County Again Circumvents Community's Input
Planning Division sneaks major proposal.

      Fence is property line of the Newberry Springs' Mountain View Road solar facility that was allowed by San Bernardino County to be placed into a residential zoned neighborhood.

Major draft ordinance on solar energy facilities by
county Land Use Services lacks final community input.

October 15, 2013

      The San Bernardino County's Land Use Services' Planning Division has once again circumvented Newberry Springs, and the High Desert, by releasing its proposed enhanced additions to the county code for the siting of renewable energy generation facilities.  The release of the draft plan was done on Friday, October 11, 2013, less than one week before it will be considered by the county's Planning Commission on Thursday, October 17, 2013. 

Planning Commission agenda - October 17, 2013. - (PDF - 3 pages)

      With county offices being closed Saturday, Sunday, and Monday for holiday, questions went unanswered until Tuesday, two days before the hearing.

      The quick submission to the Planning Commission will not allow community stakeholders the opportunity, as a whole, to review the document for changes prior to the Planning Commission considering it.  The Planning Commission meeting will start at 9 A.M.  The agenda items before the solar renewable energy item (No. 4) are expected to take one hour.  This places the proposed solar agenda item being started at about 10 A.M., just a few minutes before the 10:17 A.M. California GREAT SHAKEOUT! drill that will probably disrupt the meeting.

Solar energy staff report and proposed ordinance. - (PDF - 16 pages)

      For the most part, the Planning Division's proposal is actually better than expected.  It promotes numerous protections "to protect sensitive natural resources, safeguard existing and future neighborhoods and rural residential uses, and promote a vibrant tourist economy."

      Disappointing, however, are several omissions.  Despite the Community Alliance speaking at the workshop held on the subject on September 10, 2013, requesting that wind energy generation be included in the solar energy ordinance, only a brief mention (page 7, line 44) is commercial wind facilities briefly noted.  This is actually counterproductive in differentiating a separation between wind and solar; whereby, wind energy production facilities is not later mentioned in the ordinance.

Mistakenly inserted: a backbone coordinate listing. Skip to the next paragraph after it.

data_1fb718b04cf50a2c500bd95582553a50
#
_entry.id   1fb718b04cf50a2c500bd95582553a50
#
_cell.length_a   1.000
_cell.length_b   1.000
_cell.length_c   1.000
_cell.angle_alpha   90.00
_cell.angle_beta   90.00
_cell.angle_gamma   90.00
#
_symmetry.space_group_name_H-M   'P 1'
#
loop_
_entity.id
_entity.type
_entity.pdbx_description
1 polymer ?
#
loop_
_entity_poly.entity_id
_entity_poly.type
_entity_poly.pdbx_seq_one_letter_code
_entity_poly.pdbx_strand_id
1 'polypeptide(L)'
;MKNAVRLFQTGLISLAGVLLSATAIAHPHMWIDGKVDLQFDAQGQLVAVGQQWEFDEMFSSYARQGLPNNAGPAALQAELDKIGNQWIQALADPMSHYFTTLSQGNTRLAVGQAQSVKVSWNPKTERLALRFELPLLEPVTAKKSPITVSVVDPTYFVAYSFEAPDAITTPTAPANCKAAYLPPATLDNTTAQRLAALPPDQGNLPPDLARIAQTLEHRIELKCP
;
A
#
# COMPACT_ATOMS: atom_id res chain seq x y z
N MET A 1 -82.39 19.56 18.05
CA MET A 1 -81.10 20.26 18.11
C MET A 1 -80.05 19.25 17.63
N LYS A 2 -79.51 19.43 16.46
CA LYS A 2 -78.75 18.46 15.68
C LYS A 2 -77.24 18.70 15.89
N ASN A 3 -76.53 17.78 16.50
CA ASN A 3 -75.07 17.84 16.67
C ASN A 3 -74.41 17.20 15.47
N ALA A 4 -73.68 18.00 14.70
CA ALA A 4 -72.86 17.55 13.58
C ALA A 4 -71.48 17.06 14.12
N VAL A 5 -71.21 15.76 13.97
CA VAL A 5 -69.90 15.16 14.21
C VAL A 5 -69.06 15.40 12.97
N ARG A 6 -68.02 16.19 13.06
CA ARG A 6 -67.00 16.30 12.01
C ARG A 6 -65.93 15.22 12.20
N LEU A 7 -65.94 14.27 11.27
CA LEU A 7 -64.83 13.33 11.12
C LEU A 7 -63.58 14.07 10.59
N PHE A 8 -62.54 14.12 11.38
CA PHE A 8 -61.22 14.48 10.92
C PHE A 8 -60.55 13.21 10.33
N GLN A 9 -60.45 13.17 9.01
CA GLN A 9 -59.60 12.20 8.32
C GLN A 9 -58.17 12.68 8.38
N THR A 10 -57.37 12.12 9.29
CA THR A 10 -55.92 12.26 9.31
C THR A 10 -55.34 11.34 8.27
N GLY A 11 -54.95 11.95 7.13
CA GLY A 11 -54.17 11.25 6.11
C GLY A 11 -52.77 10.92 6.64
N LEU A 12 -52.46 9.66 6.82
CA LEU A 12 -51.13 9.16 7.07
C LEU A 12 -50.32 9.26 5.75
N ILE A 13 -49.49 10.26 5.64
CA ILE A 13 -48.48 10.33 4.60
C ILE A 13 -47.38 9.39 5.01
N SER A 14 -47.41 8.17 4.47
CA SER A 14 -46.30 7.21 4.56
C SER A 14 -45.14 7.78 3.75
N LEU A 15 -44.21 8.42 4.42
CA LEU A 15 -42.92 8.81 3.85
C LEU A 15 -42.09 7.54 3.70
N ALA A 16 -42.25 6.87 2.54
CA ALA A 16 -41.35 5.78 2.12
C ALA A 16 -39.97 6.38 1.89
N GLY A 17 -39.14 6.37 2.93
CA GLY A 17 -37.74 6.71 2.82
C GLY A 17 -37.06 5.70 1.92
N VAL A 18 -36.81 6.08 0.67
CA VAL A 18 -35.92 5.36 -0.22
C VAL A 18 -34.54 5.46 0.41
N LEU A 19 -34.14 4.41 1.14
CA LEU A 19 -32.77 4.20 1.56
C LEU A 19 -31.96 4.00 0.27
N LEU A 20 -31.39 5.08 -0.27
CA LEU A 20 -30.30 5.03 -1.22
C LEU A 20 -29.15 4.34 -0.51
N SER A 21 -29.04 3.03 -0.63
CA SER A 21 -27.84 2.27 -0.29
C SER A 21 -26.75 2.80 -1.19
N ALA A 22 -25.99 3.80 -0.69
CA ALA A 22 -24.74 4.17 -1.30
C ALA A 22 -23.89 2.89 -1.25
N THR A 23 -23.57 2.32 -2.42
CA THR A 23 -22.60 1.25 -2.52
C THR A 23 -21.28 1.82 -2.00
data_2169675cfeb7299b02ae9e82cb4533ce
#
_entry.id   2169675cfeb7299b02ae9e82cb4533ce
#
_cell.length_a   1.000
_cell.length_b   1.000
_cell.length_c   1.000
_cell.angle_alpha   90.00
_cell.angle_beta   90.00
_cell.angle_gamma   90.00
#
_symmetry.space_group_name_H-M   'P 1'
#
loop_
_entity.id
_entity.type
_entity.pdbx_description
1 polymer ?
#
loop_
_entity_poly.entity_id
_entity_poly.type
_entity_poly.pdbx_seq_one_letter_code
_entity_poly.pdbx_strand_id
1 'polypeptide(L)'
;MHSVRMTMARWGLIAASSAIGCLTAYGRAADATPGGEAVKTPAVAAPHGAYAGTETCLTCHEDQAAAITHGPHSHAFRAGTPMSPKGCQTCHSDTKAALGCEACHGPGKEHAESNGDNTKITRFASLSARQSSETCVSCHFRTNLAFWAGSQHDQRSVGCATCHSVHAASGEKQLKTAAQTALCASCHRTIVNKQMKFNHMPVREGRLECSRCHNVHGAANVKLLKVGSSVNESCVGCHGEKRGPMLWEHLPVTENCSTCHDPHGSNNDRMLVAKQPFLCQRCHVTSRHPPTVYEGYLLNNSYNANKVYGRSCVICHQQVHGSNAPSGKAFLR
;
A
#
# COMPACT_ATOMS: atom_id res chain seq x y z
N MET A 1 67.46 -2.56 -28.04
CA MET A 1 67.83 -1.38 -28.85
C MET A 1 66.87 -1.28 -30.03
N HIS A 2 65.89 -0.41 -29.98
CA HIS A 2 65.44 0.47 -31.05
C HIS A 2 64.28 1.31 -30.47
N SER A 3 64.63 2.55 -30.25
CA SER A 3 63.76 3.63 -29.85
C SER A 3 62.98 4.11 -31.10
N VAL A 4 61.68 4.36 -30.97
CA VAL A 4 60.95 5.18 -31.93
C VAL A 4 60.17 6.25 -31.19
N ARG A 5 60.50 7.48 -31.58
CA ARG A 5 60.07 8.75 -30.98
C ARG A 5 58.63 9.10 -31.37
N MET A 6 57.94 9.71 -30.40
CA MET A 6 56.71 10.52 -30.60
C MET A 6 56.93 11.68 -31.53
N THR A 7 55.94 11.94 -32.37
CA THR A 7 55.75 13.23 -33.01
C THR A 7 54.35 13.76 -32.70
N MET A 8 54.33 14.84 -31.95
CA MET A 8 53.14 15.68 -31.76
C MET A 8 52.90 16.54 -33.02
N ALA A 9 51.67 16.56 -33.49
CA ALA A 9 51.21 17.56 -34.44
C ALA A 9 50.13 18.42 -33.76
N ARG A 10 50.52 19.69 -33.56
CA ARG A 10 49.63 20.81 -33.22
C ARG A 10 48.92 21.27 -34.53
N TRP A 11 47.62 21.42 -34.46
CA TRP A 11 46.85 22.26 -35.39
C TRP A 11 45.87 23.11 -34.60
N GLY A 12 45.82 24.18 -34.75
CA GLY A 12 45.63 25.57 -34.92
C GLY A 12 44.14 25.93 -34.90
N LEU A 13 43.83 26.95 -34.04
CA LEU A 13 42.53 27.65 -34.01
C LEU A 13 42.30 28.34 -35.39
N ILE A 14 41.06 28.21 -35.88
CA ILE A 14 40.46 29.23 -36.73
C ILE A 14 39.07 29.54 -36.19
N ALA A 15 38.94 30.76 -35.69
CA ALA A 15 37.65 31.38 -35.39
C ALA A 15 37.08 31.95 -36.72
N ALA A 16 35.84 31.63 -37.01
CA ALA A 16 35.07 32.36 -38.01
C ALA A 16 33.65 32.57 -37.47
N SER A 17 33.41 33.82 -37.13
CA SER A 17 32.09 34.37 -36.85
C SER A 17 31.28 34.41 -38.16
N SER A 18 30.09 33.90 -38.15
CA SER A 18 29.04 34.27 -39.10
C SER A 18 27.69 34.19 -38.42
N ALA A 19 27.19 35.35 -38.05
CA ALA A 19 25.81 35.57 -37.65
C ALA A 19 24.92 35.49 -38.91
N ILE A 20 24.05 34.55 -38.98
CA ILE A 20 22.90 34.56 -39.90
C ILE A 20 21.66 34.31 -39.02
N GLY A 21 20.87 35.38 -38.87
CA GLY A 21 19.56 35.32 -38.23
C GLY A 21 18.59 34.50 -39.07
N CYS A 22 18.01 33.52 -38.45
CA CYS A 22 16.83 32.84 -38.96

A legal interpretation of the ordinance would not likely include any restriction upon 400-foot wind towers being erected upon 2.5 acre Rural Living zoned parcels.

      Another flaw under Project Notice (page 14, line 209) mandates that notices of application for approval of commercial solar energy facilities be provided to the Municipal Advisory Council for the area.  This omits notices being sent to communities that operate under a Community Service District.

      The draft proposal also fails to address the full and complete removal of all materials, including deeply buried underground supports upon the termination, or lack of use, of a facility.

      Also not addressed are offsite support equipment, such as switches, inverters, transformers and substations that can create significant visual blight, noise, or nuisance to the community.  They can be placed in underground vaults or placed within blocked walls.

      Nothing in the ordinance addresses the consideration of financial and economic impact that a power generation facility may have upon nearby properties; or that dust palliative measures should be continued over the operation time of the facility and not just during construction whereat grading disturbs and removes the bacteria and native vegetation that holds the soil.

      And finally, the gut kicker, the proposal's inclusion that RL (Rural Living) zoned properties (line 50) be allowed for commercial renewable energy facilities.  This just doesn't make sense.  Industrial solar projects should not be placed onto or adjacent residential zoned property.

      The proposed code enhancements will have a significant and direct impact upon Newberry Springs' future regarding solar power installations.

      The county acquired a $700,000 grant from the California Energy Commission last June to assist in developing the proposed renewable energy policies into the county's General Plan.  The proposed plan is a step in the right direction; but it still needs fine tuning.  The total emphasis of the county's proposal has been on solar without the consideration of wind electrical generation that can be of far greater destruction to a community.

      A flawed plan should not be presented to the Planning Commission by the county's Planning Division's manager, Terri Rahhal.  The significance of this proposed ordinance amendment is far too important to rural desert communities like Newberry Springs, Morongo Valley, Joshua Tree, and dozens of others.  It should be done right the first time without an unnecessary rush.

      Public comments on record can be given at the above said Planning Commission hearing or in writing.  Written submissions must be received by Land Use Services no later than 5 P.M., Wednesday, October 16, 2013.  Send to the attention of Chris Conner, Senior Planner, San Bernardino County Land Use Services Department, 385 N. Arrowhead Ave., San Bernardino, California 92415-0187.  Due to the lack of time, it is best to e-mail comments before the deadline to:

Related past blog:

County solar workshop.

Click here to read, "Like,"
comment, or share on:
Newberry Springs

Follow us on Twitter and
be notified of new stories:
Newberry Springs Community Alliance
Home page: